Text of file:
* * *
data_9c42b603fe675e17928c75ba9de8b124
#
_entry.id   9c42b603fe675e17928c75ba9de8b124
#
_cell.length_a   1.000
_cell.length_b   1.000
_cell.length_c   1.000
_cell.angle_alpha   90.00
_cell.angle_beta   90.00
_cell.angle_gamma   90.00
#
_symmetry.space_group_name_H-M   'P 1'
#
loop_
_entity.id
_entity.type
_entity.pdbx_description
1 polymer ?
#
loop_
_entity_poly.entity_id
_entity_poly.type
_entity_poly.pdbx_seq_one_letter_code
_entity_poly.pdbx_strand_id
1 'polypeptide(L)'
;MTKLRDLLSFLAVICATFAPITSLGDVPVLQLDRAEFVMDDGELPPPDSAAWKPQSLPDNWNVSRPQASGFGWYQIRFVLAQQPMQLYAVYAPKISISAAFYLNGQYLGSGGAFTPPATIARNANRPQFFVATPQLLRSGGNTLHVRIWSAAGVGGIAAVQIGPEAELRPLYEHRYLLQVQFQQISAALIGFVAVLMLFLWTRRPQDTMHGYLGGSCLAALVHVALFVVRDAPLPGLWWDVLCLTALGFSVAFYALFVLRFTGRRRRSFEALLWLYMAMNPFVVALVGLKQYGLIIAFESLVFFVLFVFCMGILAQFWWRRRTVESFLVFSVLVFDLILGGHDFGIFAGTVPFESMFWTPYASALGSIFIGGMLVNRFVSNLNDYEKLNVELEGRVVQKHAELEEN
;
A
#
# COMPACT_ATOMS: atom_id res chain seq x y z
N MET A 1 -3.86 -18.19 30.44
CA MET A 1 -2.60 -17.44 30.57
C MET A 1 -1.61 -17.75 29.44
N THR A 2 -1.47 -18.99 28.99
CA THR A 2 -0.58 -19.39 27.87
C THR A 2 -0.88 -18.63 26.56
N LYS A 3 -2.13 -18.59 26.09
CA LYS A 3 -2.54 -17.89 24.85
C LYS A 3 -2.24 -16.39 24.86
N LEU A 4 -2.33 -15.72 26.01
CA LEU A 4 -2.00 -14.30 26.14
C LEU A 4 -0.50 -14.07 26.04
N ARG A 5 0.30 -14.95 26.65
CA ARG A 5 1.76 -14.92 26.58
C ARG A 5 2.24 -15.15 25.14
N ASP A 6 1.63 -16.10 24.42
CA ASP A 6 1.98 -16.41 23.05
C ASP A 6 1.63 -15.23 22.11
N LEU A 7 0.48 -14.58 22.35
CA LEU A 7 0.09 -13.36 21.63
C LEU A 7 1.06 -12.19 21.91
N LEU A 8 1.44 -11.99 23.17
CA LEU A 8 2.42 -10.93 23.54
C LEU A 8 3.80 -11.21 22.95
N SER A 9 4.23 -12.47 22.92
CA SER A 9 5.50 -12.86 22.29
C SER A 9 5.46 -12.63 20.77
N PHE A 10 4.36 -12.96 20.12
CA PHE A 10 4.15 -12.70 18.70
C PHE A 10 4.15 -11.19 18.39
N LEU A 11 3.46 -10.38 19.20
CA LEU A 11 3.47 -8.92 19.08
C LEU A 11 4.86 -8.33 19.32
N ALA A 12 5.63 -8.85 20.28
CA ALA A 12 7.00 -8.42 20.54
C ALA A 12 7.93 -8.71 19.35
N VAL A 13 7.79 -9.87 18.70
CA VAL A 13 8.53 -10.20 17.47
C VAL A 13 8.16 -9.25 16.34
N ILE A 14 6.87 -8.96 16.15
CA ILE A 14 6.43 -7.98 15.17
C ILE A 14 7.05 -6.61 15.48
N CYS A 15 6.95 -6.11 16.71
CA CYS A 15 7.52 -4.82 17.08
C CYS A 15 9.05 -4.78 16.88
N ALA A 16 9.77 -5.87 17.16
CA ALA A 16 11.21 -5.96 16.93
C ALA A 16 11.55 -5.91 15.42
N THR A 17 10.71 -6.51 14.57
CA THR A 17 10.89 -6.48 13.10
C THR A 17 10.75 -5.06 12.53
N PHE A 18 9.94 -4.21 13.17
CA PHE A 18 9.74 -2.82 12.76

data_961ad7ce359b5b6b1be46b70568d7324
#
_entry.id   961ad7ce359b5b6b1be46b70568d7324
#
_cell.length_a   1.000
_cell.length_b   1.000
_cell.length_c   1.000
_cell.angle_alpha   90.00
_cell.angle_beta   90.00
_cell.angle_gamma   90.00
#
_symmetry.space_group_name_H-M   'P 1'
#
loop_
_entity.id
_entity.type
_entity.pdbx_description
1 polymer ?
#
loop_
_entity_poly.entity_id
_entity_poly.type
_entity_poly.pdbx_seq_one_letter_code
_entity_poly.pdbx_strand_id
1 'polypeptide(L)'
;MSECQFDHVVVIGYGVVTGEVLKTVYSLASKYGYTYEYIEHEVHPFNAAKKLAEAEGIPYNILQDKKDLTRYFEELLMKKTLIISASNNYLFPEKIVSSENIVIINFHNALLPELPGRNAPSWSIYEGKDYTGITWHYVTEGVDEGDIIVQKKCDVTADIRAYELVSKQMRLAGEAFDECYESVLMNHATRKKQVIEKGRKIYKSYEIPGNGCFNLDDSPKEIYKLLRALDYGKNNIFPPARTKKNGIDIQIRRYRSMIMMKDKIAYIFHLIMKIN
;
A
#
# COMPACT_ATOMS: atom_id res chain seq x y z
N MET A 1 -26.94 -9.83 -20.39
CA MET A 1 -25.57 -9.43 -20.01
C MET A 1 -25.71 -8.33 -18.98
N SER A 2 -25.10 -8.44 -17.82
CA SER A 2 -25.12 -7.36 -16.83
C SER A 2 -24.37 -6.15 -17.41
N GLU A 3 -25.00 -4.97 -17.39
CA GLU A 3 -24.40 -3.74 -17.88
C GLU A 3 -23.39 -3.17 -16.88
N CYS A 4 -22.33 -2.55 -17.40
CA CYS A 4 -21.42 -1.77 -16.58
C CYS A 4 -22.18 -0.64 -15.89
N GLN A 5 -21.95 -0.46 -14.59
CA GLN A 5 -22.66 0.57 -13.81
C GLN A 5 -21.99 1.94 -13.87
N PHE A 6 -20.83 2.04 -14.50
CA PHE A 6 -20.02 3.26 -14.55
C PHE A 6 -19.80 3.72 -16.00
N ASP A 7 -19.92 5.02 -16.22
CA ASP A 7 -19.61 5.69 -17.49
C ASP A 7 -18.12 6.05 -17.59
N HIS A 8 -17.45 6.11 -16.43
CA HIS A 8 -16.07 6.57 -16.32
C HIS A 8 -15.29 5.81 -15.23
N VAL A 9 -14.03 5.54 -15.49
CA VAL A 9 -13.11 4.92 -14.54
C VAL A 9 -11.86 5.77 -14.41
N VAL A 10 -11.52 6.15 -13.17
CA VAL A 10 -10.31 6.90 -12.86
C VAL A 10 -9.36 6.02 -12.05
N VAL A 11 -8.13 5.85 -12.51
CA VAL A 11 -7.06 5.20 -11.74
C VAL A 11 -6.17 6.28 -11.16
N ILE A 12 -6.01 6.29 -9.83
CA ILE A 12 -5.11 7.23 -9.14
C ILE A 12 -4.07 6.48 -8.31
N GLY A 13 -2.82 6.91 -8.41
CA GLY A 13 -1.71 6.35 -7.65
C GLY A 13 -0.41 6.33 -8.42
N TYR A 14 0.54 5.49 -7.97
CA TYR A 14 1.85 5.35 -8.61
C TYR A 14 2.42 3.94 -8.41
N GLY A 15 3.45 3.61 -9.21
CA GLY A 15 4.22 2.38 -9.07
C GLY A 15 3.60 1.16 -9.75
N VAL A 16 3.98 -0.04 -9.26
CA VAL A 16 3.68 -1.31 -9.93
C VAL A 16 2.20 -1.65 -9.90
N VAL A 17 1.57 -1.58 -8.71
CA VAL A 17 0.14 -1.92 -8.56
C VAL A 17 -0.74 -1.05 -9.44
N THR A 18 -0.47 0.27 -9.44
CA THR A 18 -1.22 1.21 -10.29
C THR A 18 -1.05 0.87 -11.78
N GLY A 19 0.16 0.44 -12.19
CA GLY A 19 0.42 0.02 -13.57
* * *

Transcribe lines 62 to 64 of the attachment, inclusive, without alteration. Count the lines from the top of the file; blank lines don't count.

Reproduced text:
CA LEU A 11 3.47 -8.92 19.08
C LEU A 11 4.86 -8.33 19.32
N ALA A 12 5.63 -8.85 20.28